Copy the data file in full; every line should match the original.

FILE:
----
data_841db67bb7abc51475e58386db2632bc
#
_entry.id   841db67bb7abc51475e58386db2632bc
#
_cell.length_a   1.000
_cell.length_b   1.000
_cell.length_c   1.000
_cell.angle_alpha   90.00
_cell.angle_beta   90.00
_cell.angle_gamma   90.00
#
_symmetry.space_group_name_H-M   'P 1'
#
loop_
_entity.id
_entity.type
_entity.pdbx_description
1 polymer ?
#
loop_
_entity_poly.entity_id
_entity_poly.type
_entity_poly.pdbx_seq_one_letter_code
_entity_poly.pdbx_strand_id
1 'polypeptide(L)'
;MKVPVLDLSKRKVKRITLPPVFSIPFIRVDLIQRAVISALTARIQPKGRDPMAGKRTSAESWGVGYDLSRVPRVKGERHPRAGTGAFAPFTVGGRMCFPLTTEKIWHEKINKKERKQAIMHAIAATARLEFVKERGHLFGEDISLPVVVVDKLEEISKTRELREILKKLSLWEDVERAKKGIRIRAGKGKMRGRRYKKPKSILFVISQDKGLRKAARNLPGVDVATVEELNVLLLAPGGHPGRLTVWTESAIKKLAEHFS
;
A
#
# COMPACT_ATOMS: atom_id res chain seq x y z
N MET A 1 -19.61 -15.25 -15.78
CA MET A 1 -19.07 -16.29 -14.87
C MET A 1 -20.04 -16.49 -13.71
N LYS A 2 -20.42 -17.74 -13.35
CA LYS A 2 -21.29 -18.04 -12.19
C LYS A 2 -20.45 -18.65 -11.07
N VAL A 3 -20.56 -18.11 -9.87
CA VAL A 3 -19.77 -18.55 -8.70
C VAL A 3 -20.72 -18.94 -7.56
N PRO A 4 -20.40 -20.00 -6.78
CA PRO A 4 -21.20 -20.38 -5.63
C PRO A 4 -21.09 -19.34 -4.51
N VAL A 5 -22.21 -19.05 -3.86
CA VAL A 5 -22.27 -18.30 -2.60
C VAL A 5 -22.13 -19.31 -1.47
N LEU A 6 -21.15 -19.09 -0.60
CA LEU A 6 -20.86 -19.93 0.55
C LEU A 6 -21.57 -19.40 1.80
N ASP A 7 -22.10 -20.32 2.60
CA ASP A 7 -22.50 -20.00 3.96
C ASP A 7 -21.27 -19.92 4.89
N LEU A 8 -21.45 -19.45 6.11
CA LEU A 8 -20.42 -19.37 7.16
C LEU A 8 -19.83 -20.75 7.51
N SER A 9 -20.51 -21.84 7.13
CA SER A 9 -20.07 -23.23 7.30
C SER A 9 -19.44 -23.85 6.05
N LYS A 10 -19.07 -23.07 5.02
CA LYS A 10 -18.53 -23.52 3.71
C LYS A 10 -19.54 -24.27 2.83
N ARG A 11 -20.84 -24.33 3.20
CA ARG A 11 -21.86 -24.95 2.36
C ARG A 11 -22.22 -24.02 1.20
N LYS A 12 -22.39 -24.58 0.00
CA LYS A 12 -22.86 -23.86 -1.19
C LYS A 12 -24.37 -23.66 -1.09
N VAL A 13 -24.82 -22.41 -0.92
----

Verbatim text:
data_841db67bb7abc51475e58386db2632bc
#
_entry.id   841db67bb7abc51475e58386db2632bc
#
_cell.length_a   1.000
_cell.length_b   1.000
_cell.length_c   1.000
_cell.angle_alpha   90.00
_cell.angle_beta   90.00
_cell.angle_gamma   90.00
#
_symmetry.space_group_name_H-M   'P 1'
#
loop_
_entity.id
_entity.type
_entity.pdbx_description
1 polymer ?
#
loop_
_entity_poly.entity_id
_entity_poly.type
_entity_poly.pdbx_seq_one_letter_code
_entity_poly.pdbx_strand_id
1 'polypeptide(L)'
;MKVPVLDLSKRKVKRITLPPVFSIPFIRVDLIQRAVISALTARIQPKGRDPMAGKRTSAESWGVGYDLSRVPRVKGERHPRAGTGAFAPFTVGGRMCFPLTTEKIWHEKINKKERKQAIMHAIAATARLEFVKERGHLFGEDISLPVVVVDKLEEISKTRELREILKKLSLWEDVERAKKGIRIRAGKGKMRGRRYKKPKSILFVISQDKGLRKAARNLPGVDVATVEELNVLLLAPGGHPGRLTVWTESAIKKLAEHFS
;
A
#
# COMPACT_ATOMS: atom_id res chain seq x y z
N MET A 1 -19.61 -15.25 -15.78
CA MET A 1 -19.07 -16.29 -14.87
C MET A 1 -20.04 -16.49 -13.71
N LYS A 2 -20.42 -17.74 -13.35
CA LYS A 2 -21.29 -18.04 -12.19
C LYS A 2 -20.45 -18.65 -11.07
N VAL A 3 -20.56 -18.11 -9.87
CA VAL A 3 -19.77 -18.55 -8.70
C VAL A 3 -20.72 -18.94 -7.56
N PRO A 4 -20.40 -20.00 -6.78
CA PRO A 4 -21.20 -20.38 -5.63
C PRO A 4 -21.09 -19.34 -4.51
N VAL A 5 -22.21 -19.05 -3.86
CA VAL A 5 -22.27 -18.30 -2.60
C VAL A 5 -22.13 -19.31 -1.47
N LEU A 6 -21.15 -19.09 -0.60
CA LEU A 6 -20.86 -19.93 0.55
C LEU A 6 -21.57 -19.40 1.80
N ASP A 7 -22.10 -20.32 2.60
CA ASP A 7 -22.50 -20.00 3.96
C ASP A 7 -21.27 -19.92 4.89
N LEU A 8 -21.45 -19.45 6.11
CA LEU A 8 -20.42 -19.37 7.16
C LEU A 8 -19.83 -20.75 7.51
N SER A 9 -20.51 -21.84 7.13
CA SER A 9 -20.07 -23.23 7.30
C SER A 9 -19.44 -23.85 6.05
N LYS A 10 -19.07 -23.07 5.02
CA LYS A 10 -18.53 -23.52 3.71
C LYS A 10 -19.54 -24.27 2.83
N ARG A 11 -20.84 -24.33 3.20
CA ARG A 11 -21.86 -24.95 2.36
C ARG A 11 -22.22 -24.02 1.20
N LYS A 12 -22.39 -24.58 0.00
CA LYS A 12 -22.86 -23.86 -1.19
C LYS A 12 -24.37 -23.66 -1.09
N VAL A 13 -24.82 -22.41 -0.92